Scientists looking at patterns of growth and maturity in the United States have noted that many girls are starting puberty earlier than they were 30 years ago. At the same time, rates of obesity for American children have been rising. Some medical researchers have theorized that increased weight in girls might be contributing to earlier puberty. Puberty in girls is marked by the formation of physical characteristics such as breast buds, growth of bodily hair and menarche - the beginning of menstruation.
Dr. Joyce Lee, a professor of pediatrics at the University of Michigan, examined data from an on-going government study that's following girls from the time they were toddlers until they become teenagers. She and her colleagues looked at the body mass index - or BMI - of more than 350 girls from the time they were 3 years old. Body mass index is a standard measure of body fat calculated using both weight and height.
"We found that girls with higher body mass index at 36 months of age were more likely to have earlier onset of puberty, which was defined as breast bud development by nine years of age," she explains. "We also found that girls who had a greater increase in their BMI between 36 months and seven years of age were more likely to experience earlier puberty."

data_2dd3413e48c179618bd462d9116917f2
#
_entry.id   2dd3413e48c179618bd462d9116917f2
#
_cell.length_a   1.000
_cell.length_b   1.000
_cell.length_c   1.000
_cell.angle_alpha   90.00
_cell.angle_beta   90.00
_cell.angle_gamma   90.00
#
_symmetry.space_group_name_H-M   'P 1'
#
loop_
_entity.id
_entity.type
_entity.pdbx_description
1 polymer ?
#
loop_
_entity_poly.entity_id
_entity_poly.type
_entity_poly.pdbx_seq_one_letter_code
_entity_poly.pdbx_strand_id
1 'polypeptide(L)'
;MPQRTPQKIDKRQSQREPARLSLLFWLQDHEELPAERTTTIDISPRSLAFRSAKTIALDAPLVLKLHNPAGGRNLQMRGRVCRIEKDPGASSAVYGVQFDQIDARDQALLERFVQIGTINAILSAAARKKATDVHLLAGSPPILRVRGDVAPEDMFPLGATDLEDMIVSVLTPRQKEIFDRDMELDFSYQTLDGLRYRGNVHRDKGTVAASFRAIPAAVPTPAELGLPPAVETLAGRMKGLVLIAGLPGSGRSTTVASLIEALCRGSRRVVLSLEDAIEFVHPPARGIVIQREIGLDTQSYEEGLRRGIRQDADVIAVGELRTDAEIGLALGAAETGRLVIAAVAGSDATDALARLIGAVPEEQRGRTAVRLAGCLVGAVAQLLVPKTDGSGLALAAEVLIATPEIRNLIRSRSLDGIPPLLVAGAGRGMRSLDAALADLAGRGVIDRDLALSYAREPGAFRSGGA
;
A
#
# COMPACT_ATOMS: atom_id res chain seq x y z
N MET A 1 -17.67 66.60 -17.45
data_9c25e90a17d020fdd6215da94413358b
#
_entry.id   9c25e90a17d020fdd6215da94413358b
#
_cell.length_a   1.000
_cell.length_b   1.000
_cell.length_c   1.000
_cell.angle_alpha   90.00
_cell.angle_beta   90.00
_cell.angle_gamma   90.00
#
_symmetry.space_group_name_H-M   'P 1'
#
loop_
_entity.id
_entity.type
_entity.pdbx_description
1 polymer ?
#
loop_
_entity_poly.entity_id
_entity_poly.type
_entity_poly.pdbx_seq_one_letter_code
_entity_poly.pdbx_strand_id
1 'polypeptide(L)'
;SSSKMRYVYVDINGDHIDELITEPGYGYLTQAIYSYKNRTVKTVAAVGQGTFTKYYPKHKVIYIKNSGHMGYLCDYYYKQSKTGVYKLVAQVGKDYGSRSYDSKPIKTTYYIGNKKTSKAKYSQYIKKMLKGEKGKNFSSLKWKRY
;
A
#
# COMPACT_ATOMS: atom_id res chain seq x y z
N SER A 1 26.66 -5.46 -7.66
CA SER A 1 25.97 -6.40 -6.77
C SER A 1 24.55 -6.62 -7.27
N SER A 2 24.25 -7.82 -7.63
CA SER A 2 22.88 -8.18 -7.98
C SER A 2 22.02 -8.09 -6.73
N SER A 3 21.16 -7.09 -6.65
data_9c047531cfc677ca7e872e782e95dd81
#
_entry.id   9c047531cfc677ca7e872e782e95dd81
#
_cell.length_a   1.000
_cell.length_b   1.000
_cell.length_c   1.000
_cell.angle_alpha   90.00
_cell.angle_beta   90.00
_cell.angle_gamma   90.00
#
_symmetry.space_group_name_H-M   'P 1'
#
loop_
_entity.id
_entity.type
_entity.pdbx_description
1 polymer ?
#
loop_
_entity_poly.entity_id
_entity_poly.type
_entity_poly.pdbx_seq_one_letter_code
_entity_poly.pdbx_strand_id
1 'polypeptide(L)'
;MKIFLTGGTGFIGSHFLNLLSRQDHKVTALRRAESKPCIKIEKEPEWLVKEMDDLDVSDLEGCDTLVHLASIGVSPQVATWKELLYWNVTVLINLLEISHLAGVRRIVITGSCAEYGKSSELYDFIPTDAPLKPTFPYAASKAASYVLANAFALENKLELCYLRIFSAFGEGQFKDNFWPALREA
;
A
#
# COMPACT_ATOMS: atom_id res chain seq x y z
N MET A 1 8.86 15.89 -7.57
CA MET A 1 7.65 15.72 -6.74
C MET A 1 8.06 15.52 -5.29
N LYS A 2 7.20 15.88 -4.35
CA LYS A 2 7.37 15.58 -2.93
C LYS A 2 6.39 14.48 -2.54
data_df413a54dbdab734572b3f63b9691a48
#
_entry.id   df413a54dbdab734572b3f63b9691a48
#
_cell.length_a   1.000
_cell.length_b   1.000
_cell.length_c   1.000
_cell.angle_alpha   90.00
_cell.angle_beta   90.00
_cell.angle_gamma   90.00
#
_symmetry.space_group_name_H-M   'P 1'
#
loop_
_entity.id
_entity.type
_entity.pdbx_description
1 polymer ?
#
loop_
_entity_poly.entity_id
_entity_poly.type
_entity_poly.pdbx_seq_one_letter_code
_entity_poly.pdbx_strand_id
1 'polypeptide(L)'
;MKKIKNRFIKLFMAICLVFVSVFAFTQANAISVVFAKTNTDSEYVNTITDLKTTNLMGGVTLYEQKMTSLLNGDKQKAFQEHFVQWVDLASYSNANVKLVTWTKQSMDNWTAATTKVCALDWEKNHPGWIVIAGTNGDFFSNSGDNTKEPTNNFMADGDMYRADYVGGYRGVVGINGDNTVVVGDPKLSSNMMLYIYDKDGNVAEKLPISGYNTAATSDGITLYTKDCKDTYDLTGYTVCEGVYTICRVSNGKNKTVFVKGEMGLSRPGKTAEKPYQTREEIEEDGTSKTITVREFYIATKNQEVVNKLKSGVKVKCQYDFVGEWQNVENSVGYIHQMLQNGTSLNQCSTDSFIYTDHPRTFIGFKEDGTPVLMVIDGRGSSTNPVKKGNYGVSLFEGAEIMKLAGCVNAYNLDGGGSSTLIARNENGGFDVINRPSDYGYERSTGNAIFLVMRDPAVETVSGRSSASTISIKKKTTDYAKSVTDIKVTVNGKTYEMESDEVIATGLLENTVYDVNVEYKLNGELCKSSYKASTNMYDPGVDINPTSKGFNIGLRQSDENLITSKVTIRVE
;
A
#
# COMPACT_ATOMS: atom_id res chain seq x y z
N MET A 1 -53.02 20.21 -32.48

Lee says it was important to track the weight of the girls from well before the onset of puberty in order to get some answers about the relationship between the two. She compares it to the unanswerable question: Which came first, the chicken or the egg? "We know that girls who have early onset of puberty tend to be heavier or tend to have higher BMIs. But puberty is also a time when girls (normally) gain a lot of weight. So it wasn't clear if the weight gain was causing the puberty or if the puberty was causing the weight gain." Lee says the study lends credence to the idea that carrying extra weight from the time they're very young contributes to girls starting puberty earlier.
The researcher says it's still not clear if preventing weight gain could delay the onset of puberty. But she points out that delaying the onset of puberty could be beneficial, since there are long-term psychosocial and health effects of its early arrival. "We know from studies that earlier onset of puberty can be associated with increased rates of behavioral problems and psychosocial difficulties, earlier initiation of alcohol use and sexual intercourse and increased rates of adult obesity and breast cancer."
Lee notes that it's also beneficial to prevent early weight gain, since obesity can lead to diabetes, high blood pressure and high cholesterol in early adulthood. Her research appears in the journal Pediatrics.